Justice League

Justice League

While Justice League could scarcely be described as a good film, it’s cruel to call it a bad one.

Justice League

3 / 5

After a tumultuous production marred by rewrites, reshoots and the knee-jerk reactions to the fascinating abomination that was Batman v Superman, Zack Snyder’s Justice League is a great many things. It’s disjointed, oddly paced, curiously structured and as big a mess as the perpetual dust cloud that follows Pig-Pen from “Peanuts.” But there’s a big twist hidden in this strange, hodgepodge final product.

The twist is that, while Justice League could scarcely be described as a good film, it’s cruel to call it a bad one. In the pantheon of superhero movies, Marvel has always had the benefit of being first to innovate the modern iteration of “shared universe” storytelling. Truth be told, Justice League is pound-for-pound about the same quality of film 2012’s The Avengers. At times, it’s more exciting, because Snyder, for all his foibles, is a more interesting visual stylist than Joss Whedon ever will be. But that film had the benefit of build, of proper marketing and anticipation of finally seeing the stars of five previous solo adventures teaming up on the big screen. That fanboy rapture allowed audiences to overlook the film’s laughably bad opening scene, meandering first act and TV-pilot direction.

Justice League is bolstered by no such goodwill. Two baffling Superman films, one disastrous Suicide Squad movie and a lone runaway hit, Wonder Woman, mean this movie has a low ceiling. At its best, it can be little more than a moderately satisfying dessert at the end of a truly execrable four-course meal. Yes, we finally get what we’ve wanted for years, but it’s arriving in such a compromised, hurried fashion that it’s hard to feel anything beyond frustration and disappointment. That Snyder’s initial vision has to be tempered by Whedon’s collaboration and a blatant attempt to Marvel-ize the DCEU brand just makes it all the more depressing.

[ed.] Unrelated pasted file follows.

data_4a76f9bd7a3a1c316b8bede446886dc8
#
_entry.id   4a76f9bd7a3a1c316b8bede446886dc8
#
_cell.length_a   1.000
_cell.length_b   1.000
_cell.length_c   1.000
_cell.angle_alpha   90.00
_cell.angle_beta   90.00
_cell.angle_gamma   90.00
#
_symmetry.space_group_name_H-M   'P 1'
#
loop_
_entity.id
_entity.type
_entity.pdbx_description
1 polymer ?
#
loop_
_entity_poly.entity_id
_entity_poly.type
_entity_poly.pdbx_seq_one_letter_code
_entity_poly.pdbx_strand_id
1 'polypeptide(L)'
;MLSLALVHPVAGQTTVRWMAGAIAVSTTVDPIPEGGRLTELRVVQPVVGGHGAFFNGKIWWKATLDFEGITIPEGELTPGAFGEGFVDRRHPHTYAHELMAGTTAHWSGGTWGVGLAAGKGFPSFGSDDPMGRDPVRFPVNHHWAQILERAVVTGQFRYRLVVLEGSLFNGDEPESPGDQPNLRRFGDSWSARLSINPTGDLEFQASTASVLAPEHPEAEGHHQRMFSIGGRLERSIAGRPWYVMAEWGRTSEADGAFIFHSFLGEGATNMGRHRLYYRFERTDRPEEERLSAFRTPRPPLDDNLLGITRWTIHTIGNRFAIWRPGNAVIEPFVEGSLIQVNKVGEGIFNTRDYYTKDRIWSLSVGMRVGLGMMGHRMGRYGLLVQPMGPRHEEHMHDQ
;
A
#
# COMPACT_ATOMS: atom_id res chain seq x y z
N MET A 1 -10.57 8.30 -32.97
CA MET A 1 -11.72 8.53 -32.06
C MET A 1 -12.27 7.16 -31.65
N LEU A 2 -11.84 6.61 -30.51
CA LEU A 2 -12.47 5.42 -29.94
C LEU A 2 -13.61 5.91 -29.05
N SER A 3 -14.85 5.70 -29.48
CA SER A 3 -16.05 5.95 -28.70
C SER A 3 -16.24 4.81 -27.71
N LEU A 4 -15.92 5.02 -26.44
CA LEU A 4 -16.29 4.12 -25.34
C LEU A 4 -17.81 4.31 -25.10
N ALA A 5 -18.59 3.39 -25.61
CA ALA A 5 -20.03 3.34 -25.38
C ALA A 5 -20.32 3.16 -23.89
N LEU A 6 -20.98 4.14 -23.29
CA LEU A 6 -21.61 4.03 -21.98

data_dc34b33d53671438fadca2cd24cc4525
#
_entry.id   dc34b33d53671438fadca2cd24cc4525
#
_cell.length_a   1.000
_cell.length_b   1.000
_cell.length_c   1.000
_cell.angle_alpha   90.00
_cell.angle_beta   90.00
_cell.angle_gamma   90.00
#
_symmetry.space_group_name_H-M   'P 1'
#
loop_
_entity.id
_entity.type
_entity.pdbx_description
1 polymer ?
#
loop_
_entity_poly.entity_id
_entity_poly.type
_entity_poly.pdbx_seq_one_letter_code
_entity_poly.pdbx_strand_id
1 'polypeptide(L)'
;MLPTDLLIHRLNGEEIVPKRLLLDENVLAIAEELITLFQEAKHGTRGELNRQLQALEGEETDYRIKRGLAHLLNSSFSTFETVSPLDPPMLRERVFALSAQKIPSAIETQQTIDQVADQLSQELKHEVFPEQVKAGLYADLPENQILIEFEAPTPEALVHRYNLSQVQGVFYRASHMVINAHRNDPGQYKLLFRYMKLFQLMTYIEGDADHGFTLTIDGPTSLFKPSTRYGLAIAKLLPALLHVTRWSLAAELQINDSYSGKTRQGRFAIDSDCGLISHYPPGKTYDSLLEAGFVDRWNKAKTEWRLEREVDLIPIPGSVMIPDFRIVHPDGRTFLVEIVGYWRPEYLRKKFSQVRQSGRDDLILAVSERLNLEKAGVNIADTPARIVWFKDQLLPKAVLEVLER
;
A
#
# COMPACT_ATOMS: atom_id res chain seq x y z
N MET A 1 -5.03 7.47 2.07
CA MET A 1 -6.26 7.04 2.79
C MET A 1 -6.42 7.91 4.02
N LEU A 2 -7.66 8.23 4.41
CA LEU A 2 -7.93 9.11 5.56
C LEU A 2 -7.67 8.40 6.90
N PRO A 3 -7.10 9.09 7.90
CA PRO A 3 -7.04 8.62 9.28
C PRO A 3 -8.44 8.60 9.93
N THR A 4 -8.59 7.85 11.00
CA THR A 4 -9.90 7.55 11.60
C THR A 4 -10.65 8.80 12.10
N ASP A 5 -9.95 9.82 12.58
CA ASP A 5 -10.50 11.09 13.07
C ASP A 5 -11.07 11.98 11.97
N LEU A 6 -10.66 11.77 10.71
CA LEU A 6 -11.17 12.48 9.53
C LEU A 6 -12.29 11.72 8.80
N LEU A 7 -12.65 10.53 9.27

But even still, Justice League is a fun movie. It’s only two hours and yet it still packs in all the team-up moments and lighthearted banter for which fans have been salivating, and it aims to tell a story that’s relevant to our miserable reality. It may not be intentional that Snyder’s vision for a world without a Superman feels so close to the current American climate, but it’s a parallel that’s indisputable. That tight runtime does also cause its fair share of problems, as Cyborg (Ray Fisher), the Flash (Ezra Miller) and Aquaman (Jason Mamoa) are all being introduced for basically the first time. It’s more a testament to the performers in the cast and their easy chemistry with one another than Whedon’s shoehorned banter that makes their arcs believable. Each of the big Trinity from the last film is given a clear path to follow, but they’re sped up and truncated in a way that would hobble lesser actors.

If you’re able to get past the downright ugly design of the costumes and the drab tenor of the film’s CGI-heavy spectacle, the action itself is well-arranged and there’s something legitimately thrilling about seeing the real League, a non-dour resurrected Superman among them, all assembled onscreen. It’s frustrating that it took this long and this much chicanery to arrive at a catharsis less satisfying than an average episode of a DC animated series, but the movie works in a way it absolutely shouldn’t. Ben Affleck sells a Batman who questions the need for a deranged vigilante in a world of gods and aliens, Henry Cavill finally uses the chemistry we’ve seen in other roles for Big Blue, and Gal Gadot continues to make her Wonder Woman iconic and inspiring. Justice League clears the low bar by providing some laughs, some sights and a hopeful conclusion. That we made it across the finish line here at all is inspiring, given how truly awful this mishmash of styles could have ended up.

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